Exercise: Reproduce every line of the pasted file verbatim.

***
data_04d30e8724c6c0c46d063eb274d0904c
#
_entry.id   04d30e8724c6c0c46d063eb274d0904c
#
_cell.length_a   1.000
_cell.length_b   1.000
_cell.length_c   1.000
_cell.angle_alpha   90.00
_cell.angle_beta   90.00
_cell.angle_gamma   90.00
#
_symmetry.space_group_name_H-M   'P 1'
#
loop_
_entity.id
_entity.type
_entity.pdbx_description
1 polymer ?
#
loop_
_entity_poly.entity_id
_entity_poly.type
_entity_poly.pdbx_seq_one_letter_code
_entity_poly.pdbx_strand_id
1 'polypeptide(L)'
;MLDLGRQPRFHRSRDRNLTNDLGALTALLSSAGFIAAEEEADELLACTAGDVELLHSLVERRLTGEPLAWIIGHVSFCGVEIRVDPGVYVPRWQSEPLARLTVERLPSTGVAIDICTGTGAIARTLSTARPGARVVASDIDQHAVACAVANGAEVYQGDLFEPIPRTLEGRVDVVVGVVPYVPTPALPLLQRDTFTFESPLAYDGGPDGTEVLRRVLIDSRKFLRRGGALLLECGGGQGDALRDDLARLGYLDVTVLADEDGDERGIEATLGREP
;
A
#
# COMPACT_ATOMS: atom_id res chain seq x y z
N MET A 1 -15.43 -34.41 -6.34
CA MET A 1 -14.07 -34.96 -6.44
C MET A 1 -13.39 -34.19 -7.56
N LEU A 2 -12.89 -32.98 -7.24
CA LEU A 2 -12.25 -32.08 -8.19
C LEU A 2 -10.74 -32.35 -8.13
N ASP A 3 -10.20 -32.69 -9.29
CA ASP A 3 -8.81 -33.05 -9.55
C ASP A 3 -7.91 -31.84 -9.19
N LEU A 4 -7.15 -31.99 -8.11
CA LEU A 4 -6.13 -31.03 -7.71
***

data_04d30e8724c6c0c46d063eb274d0904c
#
_entry.id   04d30e8724c6c0c46d063eb274d0904c
#
_cell.length_a   1.000
_cell.length_b   1.000
_cell.length_c   1.000
_cell.angle_alpha   90.00
_cell.angle_beta   90.00
_cell.angle_gamma   90.00
#
_symmetry.space_group_name_H-M   'P 1'
#
loop_
_entity.id
_entity.type
_entity.pdbx_description
1 polymer ?
#
loop_
_entity_poly.entity_id
_entity_poly.type
_entity_poly.pdbx_seq_one_letter_code
_entity_poly.pdbx_strand_id
1 'polypeptide(L)'
;MLDLGRQPRFHRSRDRNLTNDLGALTALLSSAGFIAAEEEADELLACTAGDVELLHSLVERRLTGEPLAWIIGHVSFCGVEIRVDPGVYVPRWQSEPLARLTVERLPSTGVAIDICTGTGAIARTLSTARPGARVVASDIDQHAVACAVANGAEVYQGDLFEPIPRTLEGRVDVVVGVVPYVPTPALPLLQRDTFTFESPLAYDGGPDGTEVLRRVLIDSRKFLRRGGALLLECGGGQGDALRDDLARLGYLDVTVLADEDGDERGIEATLGREP
;
A
#
# COMPACT_ATOMS: atom_id res chain seq x y z
N MET A 1 -15.43 -34.41 -6.34
CA MET A 1 -14.07 -34.96 -6.44
C MET A 1 -13.39 -34.19 -7.56
N LEU A 2 -12.89 -32.98 -7.24
CA LEU A 2 -12.25 -32.08 -8.19
C LEU A 2 -10.74 -32.35 -8.13
N ASP A 3 -10.20 -32.69 -9.29
CA ASP A 3 -8.81 -33.05 -9.55
C ASP A 3 -7.91 -31.84 -9.19
N LEU A 4 -7.15 -31.99 -8.11
CA LEU A 4 -6.13 -31.03 -7.71